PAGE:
The sentences were said to have been reduced because of the distressed state of the Wroes:[9] his successor Evans was subsequently (June 1821) convicted on one charge of seditious libel (and one of libel on a private individual) by the Observer, imprisoned for eighteen months and bound over for three years in the sum of £400, two other sureties of £200 to be found.[10][11] By then the 11 members of the first Little Circle excluding William Cowdroy Jnr of the Manchester Gazette had helped a then cotton merchant John Edward Taylor found The Manchester Guardian (Taylor was editor of the Guardian until his death, following a liberal agenda, and the Little Circle members wrote for it);[1] the Manchester Observer had ceased publication, its final editorial recommending its readers to read the recently founded Manchester Guardian:[5]

I would respectfully suggest that the Manchester Guardian, combining principles of complete independence, and zealous attachment to the cause of reform, with active and spirited management, is a journal in every way worthy of your confidence and support.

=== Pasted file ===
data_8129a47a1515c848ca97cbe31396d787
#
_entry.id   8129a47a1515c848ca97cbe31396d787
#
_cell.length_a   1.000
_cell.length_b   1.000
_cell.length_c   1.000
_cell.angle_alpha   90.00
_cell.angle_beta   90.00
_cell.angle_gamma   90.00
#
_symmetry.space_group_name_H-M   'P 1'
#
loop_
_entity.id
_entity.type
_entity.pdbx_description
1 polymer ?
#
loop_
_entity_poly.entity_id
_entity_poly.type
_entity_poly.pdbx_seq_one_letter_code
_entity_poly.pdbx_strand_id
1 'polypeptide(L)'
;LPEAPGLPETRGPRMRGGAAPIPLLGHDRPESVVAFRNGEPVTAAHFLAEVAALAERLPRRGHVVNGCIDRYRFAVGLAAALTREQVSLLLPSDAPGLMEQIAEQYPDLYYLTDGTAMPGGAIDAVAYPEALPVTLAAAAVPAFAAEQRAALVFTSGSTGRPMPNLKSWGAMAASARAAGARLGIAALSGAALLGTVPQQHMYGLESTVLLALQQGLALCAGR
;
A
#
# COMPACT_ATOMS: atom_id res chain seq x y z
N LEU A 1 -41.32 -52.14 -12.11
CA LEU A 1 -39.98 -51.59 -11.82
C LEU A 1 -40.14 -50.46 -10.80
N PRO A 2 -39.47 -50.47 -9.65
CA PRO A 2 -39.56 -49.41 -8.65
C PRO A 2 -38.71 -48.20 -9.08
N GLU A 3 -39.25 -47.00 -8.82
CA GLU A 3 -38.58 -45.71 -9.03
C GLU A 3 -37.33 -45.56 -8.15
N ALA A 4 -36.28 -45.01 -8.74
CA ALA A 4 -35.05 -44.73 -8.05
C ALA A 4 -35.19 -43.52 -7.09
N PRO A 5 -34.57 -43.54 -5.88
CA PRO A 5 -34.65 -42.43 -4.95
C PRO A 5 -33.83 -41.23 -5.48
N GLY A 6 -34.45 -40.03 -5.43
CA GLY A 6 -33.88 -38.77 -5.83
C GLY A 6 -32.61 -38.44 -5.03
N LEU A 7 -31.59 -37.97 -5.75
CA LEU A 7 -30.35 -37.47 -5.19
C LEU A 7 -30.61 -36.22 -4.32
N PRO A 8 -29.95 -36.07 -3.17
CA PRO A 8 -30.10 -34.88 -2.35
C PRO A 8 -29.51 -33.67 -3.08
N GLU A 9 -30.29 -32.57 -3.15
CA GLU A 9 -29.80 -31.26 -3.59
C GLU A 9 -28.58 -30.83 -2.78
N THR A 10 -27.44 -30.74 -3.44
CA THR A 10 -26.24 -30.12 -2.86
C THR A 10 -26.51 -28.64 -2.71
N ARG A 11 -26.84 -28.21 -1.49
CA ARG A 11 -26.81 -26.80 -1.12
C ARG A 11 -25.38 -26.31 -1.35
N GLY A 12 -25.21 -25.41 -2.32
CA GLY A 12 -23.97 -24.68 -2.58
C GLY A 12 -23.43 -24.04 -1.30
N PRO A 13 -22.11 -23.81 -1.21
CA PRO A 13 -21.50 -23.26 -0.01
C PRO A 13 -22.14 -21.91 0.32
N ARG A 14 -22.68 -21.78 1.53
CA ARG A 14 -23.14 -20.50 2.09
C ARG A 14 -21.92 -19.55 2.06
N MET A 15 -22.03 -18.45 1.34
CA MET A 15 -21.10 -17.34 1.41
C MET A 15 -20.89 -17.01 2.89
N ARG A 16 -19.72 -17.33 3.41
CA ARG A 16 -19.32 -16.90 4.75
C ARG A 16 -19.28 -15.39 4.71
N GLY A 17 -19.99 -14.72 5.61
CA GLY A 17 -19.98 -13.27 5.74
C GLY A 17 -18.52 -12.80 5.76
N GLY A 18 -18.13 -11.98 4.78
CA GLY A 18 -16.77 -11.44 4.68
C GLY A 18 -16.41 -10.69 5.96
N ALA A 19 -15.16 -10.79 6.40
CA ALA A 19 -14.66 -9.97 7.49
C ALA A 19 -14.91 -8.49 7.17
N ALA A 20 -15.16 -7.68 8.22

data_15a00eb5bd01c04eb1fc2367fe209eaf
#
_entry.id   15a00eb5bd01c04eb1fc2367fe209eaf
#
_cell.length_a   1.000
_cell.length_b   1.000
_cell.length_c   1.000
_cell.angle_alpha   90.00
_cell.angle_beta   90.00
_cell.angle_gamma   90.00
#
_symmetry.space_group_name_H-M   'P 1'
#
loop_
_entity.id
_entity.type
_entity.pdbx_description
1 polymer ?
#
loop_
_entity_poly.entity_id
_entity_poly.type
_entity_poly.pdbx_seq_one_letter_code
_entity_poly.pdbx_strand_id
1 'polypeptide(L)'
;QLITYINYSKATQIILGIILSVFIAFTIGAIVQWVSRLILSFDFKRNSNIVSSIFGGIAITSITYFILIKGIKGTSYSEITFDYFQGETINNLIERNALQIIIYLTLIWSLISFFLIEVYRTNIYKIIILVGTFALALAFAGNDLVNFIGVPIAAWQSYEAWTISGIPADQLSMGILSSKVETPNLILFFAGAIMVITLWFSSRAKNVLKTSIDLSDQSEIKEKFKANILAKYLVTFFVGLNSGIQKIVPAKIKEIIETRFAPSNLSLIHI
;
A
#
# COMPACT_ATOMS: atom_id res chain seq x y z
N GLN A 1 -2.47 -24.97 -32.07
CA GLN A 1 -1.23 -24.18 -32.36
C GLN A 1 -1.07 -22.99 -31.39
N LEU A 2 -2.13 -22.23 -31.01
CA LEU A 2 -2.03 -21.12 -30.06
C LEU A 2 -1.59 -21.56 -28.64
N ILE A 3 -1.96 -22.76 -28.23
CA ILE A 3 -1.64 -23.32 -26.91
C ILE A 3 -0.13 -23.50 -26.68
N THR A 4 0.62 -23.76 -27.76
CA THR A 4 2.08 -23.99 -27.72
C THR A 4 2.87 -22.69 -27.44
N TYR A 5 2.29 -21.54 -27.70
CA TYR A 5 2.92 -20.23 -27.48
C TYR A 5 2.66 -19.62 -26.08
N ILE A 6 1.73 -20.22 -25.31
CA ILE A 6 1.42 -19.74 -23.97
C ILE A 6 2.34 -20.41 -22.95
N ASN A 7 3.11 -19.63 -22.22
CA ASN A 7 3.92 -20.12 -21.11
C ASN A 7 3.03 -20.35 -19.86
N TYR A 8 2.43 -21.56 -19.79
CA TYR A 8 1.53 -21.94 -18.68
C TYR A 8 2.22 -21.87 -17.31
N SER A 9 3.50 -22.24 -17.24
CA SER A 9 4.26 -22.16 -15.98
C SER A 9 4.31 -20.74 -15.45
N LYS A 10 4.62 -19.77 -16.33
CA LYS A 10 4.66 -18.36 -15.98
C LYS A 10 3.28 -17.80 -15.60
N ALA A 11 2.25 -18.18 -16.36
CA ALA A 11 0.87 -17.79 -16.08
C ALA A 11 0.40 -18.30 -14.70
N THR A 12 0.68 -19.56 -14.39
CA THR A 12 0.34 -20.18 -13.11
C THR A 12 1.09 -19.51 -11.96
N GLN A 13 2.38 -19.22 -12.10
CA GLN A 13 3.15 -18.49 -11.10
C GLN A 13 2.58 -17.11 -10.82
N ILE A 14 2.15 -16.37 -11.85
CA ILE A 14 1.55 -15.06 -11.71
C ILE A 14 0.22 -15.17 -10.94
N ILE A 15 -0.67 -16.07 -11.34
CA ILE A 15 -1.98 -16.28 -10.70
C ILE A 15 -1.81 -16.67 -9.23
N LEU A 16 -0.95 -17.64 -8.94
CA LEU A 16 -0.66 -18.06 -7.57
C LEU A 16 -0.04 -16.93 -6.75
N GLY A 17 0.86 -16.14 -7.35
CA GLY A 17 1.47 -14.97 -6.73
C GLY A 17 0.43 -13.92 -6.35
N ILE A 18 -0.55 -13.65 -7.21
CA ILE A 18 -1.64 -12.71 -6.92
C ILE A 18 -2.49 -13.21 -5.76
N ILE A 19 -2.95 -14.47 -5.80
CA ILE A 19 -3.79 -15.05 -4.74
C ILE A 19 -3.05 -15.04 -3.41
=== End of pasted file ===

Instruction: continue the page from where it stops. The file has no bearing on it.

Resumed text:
References[edit]

Stanley Harrison (31 Oct 1974). Poor Men's Guardians: Survey of the Democratic and Working-class Press. Lawrence & W; 1st Edition. ISBN 0-85315-308-6. 

  1. ^ a b c d e f g h i j k l Stanley Harrison (31 Oct 1974). Poor Men's Guardians: Survey of the Democratic and Working-class Press. Lawrence & W; 1st Edition. ISBN 0-85315-308-6. 
  2. ^ "Currency converter". The National Archives. Retrieved 8 April 2008. 
  3. ^ a b Reid (1989), p. 28.
  4. ^ "The Great reform Act". BBC News. 19 May 1998. Retrieved 26 March 2008. 
  5. ^ a b c d e f g h "Manchester Observer". spartacus-educational.com. 2015-06-13. 
  6. ^ "Manchester - Salford Sessions - Trials for Libel connected with the Manchester Transactions". Morning Post. 31 January 1820. 
  7. ^ "Manchester Feb 18". Morning Chronicle. 22 February 1820. 
  8. ^ "Varieties". Leicester Chronicle. 19 February 1820.  - attributed to Leeds Mercury
  9. ^ a b "Lancaster Assizes". Leeds Intelligencer. 10 April 1820. 
  10. ^ (events of May)"24 - Court of King's Bench". The Scots Magazine. 1 July 1821. 
  11. ^ "Mr Scarlett - Figuring away in the North". Cobbett's Weekly Political Register. 21 April 1821.